The pandemic created seismic social, emotional and academic disruptions for young people.
As students return to classrooms, it’s important for adults to remember those disruptions could have a lasting effect – on elementary, middle, high school and college students. My kids are genuinely enthusiastic to return to school, but parents and educators can’t expect that return to be without challenges just because rates of infection have declined.
The pandemic may be receding, but it will have a long tail.
Think about it: some young people have spent a significant chunk of their years living through a pandemic. Social isolation, remote learning and masks are near-constant elements of their short-lived existence.
More than 2 in 5 teens have reported persistently feeling sad or hopeless, according to a Centers for Disease Control and Prevention (CDC) survey of high school students released in May. The CDC also found that 1 in 5 teens considered suicide during the pandemic.
It will take time for students, teachers and administrators to return to normalcy. So, what can we do to help them?
Let young people know it’s normal to have feelings of anxiety when changes happen. Let them know it’s normal to have feelings of anxiety or sadness when we lose something important to us.
Feelings of sadness or anxiety are not hallmarks of wellbeing, but neither are they indications of mental illness unless they are persistent, frequent and impair our ability to do what we want to do and need to do in our lives.
When anxiety and depression are severe to the point of a mental illness, there are effective treatments available to choose from. That’s why we must continue to destroy the stigma surrounding mental health and substance use challenges and the need for care. Young people care deeply what people their own age think. Chipping away at the fear and discrimination that prevents people from seeking treatment will help eliminate a significant barrier to access.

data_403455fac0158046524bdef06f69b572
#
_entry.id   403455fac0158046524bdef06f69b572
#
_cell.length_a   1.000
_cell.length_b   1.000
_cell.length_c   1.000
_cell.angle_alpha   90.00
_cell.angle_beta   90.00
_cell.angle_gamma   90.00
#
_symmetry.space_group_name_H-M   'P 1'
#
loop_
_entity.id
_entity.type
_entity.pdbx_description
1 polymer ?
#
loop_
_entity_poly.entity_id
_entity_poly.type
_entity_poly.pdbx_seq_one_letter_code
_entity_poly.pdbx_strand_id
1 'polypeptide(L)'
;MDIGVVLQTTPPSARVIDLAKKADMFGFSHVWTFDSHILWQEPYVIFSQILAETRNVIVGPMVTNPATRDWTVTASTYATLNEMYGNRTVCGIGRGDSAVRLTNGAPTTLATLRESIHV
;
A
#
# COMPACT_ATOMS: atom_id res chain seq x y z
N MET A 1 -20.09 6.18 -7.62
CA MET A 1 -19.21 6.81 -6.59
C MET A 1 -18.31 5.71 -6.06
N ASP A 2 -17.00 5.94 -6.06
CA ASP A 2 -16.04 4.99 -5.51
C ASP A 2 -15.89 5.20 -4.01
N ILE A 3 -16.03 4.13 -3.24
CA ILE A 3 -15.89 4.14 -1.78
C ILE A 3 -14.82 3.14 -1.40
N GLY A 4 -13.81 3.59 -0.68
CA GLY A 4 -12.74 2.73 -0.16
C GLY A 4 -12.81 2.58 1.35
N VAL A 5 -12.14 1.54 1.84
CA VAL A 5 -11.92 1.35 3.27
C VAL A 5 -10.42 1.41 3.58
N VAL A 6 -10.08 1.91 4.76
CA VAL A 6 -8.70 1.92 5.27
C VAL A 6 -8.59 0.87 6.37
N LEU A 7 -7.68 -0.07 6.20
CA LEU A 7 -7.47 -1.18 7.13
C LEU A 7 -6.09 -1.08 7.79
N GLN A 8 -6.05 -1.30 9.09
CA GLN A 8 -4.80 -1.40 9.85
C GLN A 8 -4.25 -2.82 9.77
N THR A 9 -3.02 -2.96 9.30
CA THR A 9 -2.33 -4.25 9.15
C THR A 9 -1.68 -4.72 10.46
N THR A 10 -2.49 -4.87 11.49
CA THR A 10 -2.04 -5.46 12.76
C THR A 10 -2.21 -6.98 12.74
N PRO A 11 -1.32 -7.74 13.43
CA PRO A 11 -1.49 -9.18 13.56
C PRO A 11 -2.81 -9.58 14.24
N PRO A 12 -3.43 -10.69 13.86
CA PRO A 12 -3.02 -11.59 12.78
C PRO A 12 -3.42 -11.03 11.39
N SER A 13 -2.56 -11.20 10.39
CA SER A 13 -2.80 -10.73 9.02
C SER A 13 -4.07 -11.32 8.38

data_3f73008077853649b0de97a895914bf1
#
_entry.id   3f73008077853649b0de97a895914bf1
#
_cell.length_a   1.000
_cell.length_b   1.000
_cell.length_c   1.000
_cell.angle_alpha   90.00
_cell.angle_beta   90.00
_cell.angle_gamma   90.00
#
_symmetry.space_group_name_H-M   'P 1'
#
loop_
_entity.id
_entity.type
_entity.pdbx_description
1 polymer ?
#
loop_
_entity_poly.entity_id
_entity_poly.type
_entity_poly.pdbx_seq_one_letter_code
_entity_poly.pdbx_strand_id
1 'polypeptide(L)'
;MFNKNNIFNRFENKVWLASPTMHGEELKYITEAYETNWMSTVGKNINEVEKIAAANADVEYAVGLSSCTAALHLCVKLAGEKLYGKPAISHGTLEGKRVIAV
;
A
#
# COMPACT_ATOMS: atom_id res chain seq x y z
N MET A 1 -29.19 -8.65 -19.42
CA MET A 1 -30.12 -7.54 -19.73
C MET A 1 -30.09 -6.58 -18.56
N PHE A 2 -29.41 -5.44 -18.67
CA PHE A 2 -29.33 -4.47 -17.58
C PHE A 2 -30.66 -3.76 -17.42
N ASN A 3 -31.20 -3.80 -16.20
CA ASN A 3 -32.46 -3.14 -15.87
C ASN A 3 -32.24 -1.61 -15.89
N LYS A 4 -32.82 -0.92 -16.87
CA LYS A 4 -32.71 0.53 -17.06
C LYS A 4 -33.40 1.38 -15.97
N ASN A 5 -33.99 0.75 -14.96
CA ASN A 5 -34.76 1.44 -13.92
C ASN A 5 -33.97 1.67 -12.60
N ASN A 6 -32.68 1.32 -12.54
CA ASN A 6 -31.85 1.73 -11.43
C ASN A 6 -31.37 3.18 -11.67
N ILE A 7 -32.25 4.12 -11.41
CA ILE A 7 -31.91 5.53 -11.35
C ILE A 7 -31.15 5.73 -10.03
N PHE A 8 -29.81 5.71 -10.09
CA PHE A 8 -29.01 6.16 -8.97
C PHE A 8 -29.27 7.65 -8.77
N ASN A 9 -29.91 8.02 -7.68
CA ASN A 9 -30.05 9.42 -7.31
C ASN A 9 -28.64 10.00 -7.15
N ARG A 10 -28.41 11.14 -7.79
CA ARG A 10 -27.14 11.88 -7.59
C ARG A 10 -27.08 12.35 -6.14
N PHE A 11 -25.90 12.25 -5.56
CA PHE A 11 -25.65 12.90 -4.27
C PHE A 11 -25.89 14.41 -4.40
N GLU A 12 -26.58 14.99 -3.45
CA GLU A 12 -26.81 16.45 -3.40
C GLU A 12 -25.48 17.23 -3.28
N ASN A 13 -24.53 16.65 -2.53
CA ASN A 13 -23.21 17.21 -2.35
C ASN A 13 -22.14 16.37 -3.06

It’s also important that young people understand the value of connection. Encouraging them to take that first step to reach out and get help or to help someone else often can alleviate immediate feelings of anxiety and depression.
Through connecting with others, people can dramatically reduce their own grief, anxiety or depression or help others accomplish the same.
The Suicide & Crisis Lifeline – or 988 – provides people in crisis effective new avenues to call, text or chat.
As I wrote in a recent piece in The Journal of Behavioral Health Services & Research, Mental Health First Aid (MHFA) helps people expand their knowledge of signs, symptoms and risk factors of mental illnesses and addictions.
Peer-reviewed studies show that individuals trained in MHFA increases the likelihood that they will help an individual in distress and that one’s own mental wellbeing will improve.
We’ve also developed Youth Mental Health First Aid (YMHFA) for adults who regularly interact with young people. The course introduces common mental health challenges for youth, reviews typical adolescent development, and teaches a 5-step Action Plan for how to help young people in both crisis and non-crisis situations.
During Mental Health Awareness Month, observed in May, the National Council for Mental Wellbeing and Girl Scouts of the USA (GSUSA) announced a partnership to provide YMHFA trainings to Girl Scout council staff and troop leaders, supporting the Girl Scout staff, volunteers and youths.
By training local council staff leaders as certified YMHFA Instructors, we hope to equip them with vital information to better support youth mental wellbeing and address common youth mental health and substance use challenges.
teen Mental Health First Aid (tMHFA) teaches teens in grades 10-12, or ages 15-18, how to be a supportive friend and encourage their friends to seek help so they can avoid a mental health or substance use challenge or crisis. That includes knowing when to get a parent or trusted adult involved.
We have so many resources to help young people address feelings of anxiety or depression, so let’s not fail them. Making their mental wellbeing a priority sooner rather than later will help them succeed throughout the new academic year and beyond.
If you’re experiencing a mental health crisis, call the Suicide & Crisis Lifeline at 988. The previous Lifeline phone number (1-800-273-8255) remains available to people in emotional distress or suicidal crisis. The hotlines are available 24 hours per day.
(he/him/his) President and CEO
National Council for Mental Wellbeing